Since the institution of affirmative action more than 40 years ago, American colleges have been working to diversify their campuses, increasing the likelihood of enrollment for students who have suffered discrimination or economic hardship.I wonder what those colleges would do with an applicant who was involved in a contrary group -- that is, a group whose goals might be contrary to the goals of the typical LGBT group.
Two weeks ago, Middlebury College took this process one step further, implementing a policy through which students who identify themselves as gay will receive the same benefits in the admissions process as ethnic minorities, athletes and legacies.
While no college has yet matched Middlebury's policy, several, such as Claremont McKenna and Loyola University in New Orleans, are seriously considering it.
Princeton's Dean of Admission Janet Rapelye declined to comment on whether the University will make this move but emphasized the University's commitment to diversity in all its forms.
"We value students from all backgrounds, and diversity has a broad definition for our work," she said in an email.
"In terms of the admissions process, we give students every consideration if they have a diverse background including students who are gay, or who may be involved in LGBT groups in their high schools, communities or national organizations."
Princeton was recently named one of the top 20 campuses for LGBT students in The Advocate magazine's "College Guide for LGBT Students." It is also one of only 100 schools in the country with full-time professional LGBT coordinators or directors.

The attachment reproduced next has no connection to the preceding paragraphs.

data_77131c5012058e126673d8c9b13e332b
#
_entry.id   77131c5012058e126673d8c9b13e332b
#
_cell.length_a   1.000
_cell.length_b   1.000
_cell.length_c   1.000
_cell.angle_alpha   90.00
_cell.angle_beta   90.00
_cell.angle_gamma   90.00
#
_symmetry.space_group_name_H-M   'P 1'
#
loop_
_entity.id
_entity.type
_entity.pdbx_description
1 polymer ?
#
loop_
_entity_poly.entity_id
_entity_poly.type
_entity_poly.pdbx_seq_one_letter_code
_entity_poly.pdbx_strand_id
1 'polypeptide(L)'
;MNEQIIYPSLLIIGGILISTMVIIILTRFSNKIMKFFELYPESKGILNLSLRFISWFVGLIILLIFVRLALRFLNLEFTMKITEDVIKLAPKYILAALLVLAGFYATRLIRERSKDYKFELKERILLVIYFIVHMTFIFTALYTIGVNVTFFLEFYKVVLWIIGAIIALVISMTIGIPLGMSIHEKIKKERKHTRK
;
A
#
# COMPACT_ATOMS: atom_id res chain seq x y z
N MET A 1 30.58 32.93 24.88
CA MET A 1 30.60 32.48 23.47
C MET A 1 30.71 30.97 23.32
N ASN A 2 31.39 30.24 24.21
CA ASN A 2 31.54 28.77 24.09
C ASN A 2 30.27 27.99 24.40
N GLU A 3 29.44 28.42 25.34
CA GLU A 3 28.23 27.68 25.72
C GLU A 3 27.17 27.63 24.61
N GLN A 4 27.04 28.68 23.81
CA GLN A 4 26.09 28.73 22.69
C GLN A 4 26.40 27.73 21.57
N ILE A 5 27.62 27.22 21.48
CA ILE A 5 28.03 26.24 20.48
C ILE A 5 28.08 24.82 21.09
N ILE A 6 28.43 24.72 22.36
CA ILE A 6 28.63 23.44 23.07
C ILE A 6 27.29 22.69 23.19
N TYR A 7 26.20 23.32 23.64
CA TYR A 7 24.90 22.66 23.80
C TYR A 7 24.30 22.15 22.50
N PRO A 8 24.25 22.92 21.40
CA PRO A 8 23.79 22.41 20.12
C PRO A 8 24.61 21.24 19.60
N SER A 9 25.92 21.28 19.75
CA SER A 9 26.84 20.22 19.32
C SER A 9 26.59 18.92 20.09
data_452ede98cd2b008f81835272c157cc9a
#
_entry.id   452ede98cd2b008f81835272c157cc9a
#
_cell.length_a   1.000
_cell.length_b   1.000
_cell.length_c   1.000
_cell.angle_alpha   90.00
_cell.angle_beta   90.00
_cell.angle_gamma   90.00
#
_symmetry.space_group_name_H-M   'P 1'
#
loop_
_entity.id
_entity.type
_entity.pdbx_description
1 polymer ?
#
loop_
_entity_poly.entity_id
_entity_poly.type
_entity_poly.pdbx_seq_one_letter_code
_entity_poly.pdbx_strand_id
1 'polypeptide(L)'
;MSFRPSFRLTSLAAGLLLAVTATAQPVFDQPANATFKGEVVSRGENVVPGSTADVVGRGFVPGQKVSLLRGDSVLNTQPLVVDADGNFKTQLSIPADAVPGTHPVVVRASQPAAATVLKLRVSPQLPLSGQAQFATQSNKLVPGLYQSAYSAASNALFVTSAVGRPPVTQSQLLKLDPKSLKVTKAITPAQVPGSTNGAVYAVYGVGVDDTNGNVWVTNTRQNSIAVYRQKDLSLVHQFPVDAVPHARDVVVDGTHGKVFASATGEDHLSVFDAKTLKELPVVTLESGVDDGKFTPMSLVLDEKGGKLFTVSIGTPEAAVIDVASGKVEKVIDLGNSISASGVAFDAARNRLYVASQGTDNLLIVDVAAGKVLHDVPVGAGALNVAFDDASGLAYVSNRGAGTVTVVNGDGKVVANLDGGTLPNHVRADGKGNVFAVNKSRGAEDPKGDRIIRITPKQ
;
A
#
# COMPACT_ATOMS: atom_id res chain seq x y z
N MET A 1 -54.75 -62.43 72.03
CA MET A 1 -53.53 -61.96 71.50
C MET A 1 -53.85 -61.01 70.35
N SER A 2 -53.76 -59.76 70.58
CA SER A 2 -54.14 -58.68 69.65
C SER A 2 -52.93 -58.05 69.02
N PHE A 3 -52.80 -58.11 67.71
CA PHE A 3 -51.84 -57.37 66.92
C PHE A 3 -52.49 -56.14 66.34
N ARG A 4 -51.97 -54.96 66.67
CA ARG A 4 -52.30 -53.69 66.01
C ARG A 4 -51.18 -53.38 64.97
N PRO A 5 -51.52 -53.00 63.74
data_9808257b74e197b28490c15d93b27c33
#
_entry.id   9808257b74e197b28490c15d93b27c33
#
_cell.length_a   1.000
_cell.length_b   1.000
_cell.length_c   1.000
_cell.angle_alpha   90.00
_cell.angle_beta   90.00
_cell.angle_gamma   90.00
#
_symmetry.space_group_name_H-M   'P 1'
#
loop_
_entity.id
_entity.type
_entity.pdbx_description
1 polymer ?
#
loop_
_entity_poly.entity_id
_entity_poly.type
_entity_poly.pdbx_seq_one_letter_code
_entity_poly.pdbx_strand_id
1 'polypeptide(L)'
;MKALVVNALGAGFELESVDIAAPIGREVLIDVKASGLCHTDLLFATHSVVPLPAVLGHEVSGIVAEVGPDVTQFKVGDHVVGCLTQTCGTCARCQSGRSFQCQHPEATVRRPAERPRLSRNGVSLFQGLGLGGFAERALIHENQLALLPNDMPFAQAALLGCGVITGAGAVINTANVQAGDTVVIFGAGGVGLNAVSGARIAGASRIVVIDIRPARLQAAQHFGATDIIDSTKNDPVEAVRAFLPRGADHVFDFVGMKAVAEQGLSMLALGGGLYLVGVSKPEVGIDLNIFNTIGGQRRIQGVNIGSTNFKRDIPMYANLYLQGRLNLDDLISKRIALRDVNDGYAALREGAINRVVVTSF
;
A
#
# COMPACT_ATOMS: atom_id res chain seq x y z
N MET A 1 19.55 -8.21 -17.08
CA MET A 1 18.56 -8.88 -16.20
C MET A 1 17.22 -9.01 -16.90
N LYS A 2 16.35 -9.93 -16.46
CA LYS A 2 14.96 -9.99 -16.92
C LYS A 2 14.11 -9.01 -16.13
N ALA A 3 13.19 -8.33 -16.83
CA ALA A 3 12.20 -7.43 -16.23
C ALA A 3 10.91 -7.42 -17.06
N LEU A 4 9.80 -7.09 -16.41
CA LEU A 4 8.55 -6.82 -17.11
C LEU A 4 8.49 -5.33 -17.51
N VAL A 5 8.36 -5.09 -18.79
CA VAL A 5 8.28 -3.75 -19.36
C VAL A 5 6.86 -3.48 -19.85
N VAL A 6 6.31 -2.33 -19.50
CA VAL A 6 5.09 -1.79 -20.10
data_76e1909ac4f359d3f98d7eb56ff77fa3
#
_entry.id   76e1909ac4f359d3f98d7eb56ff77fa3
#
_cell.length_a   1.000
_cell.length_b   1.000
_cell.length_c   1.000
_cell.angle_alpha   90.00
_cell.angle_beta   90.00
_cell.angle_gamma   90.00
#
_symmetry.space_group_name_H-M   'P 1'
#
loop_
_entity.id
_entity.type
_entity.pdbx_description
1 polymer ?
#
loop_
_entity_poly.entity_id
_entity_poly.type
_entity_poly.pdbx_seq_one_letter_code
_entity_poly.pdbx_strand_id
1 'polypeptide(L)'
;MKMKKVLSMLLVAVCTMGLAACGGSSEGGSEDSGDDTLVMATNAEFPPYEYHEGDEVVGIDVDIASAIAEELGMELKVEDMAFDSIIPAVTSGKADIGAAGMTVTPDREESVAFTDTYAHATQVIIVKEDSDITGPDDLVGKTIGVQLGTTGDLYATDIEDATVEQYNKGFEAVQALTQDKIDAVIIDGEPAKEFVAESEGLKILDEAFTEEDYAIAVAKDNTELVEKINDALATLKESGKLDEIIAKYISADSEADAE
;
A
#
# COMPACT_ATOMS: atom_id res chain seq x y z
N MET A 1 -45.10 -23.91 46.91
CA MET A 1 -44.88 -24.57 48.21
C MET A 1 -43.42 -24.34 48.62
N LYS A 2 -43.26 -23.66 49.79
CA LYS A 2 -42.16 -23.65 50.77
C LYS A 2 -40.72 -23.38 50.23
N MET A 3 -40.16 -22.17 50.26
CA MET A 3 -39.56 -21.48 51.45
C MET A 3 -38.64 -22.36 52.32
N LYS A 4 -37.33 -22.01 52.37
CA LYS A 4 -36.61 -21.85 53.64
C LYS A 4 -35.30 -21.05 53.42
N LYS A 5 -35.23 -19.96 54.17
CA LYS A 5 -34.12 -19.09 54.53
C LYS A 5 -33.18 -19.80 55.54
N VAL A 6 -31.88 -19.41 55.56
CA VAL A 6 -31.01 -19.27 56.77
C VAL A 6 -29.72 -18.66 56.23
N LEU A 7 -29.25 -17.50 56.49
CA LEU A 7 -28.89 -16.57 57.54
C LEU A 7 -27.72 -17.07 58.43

Middlebury has now issued this denial:
I want to clarify Middlebury College's admissions policy as described in your article. While Middlebury welcomes students from diverse backgrounds, it has no admissions policy related to sexual orientation. Middlebury accepts only those applicants who have demonstrated evidence that they will succeed at the college academically and who will make positive contributions to its undergraduate community.This denial is a little fishy. If a Middlebury applicant says that he belongs to a GLBT group, what does the admissions office do with that info? Whether it ignores it, or rates it as a positive or a negative, it must have some policy. For Middlebury to say that it has no policy is just another way of saying that it does not wish to publicly state its policy.
Here is another source:
Middlebury College is this year for the first time giving students who identify themselves as gay in the admissions process an "attribute" -- the same flagging of an application that members of ethnic minority groups, athletes, alumni children and others receive, according to Shawn Rae Passalacqua, assistant director of admissions at Middlebury. ...It sounds to me that Middlebury has an affirmative action policy for gay students.
Passalacqua said that gay students bring "a unique quality" to the college, which he said tries hard not "to be too homogeneous." Of 6,200 applications last year, 5 students noted their gay identities in their application essays and another 50-plus applicants cited their membership in gay-straight alliances. Passalacaqua said that Middlebury admissions officers were also likely to look favorably and give an admissions tip to "straight allies" of gay students -- not just out of support for that view, but because a college benefits from having people who are "bridge builders."
Here is another Middlebury denial.